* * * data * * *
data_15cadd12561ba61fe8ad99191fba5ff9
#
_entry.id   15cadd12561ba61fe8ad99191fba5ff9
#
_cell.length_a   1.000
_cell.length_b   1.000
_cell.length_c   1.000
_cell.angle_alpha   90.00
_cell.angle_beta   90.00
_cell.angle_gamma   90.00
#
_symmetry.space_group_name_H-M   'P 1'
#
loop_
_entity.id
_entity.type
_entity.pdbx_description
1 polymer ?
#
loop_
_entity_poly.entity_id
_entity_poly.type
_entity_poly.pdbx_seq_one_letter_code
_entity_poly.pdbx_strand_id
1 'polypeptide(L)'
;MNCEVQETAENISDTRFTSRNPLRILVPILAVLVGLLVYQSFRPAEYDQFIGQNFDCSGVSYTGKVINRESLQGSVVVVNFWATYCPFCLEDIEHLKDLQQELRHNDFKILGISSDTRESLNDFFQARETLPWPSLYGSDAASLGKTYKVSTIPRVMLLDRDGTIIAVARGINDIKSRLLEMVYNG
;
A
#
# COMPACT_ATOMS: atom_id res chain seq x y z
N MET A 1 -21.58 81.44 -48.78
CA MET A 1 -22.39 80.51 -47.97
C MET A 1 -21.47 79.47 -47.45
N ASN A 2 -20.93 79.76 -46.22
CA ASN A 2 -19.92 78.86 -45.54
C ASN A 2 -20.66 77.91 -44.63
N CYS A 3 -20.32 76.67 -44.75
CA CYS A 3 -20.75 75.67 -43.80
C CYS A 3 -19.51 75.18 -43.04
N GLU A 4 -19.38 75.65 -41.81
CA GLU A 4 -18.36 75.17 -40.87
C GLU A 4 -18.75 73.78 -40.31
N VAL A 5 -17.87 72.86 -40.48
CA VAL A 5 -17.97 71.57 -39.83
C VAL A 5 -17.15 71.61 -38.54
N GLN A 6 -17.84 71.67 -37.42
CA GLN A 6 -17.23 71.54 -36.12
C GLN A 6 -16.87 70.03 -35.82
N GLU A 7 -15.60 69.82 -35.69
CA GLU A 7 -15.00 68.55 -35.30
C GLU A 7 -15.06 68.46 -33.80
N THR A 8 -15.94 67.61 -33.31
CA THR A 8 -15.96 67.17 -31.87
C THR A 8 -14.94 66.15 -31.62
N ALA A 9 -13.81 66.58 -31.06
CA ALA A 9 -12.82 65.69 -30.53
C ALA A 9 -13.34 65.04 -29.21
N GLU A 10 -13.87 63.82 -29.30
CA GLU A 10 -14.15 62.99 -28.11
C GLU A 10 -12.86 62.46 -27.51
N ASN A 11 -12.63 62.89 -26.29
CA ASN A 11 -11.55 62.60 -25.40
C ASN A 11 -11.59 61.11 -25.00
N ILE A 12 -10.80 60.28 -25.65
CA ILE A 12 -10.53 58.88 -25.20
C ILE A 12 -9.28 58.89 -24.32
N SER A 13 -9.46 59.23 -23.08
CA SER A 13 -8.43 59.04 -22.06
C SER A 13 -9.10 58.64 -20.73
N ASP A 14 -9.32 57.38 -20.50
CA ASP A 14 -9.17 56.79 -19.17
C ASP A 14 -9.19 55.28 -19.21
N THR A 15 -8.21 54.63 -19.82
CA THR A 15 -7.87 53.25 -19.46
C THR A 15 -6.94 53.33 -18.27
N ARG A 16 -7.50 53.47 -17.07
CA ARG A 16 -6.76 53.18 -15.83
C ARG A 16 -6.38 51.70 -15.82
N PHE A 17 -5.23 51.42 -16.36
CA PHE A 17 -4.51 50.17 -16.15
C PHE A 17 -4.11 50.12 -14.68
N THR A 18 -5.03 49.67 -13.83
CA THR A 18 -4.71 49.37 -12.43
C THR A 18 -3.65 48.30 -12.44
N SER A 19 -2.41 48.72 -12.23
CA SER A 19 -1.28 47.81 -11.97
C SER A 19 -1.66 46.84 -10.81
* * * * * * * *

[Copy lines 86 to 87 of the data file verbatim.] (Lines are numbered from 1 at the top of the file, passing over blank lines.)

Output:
CA SER A 19 -1.28 47.81 -11.97
C SER A 19 -1.66 46.84 -10.81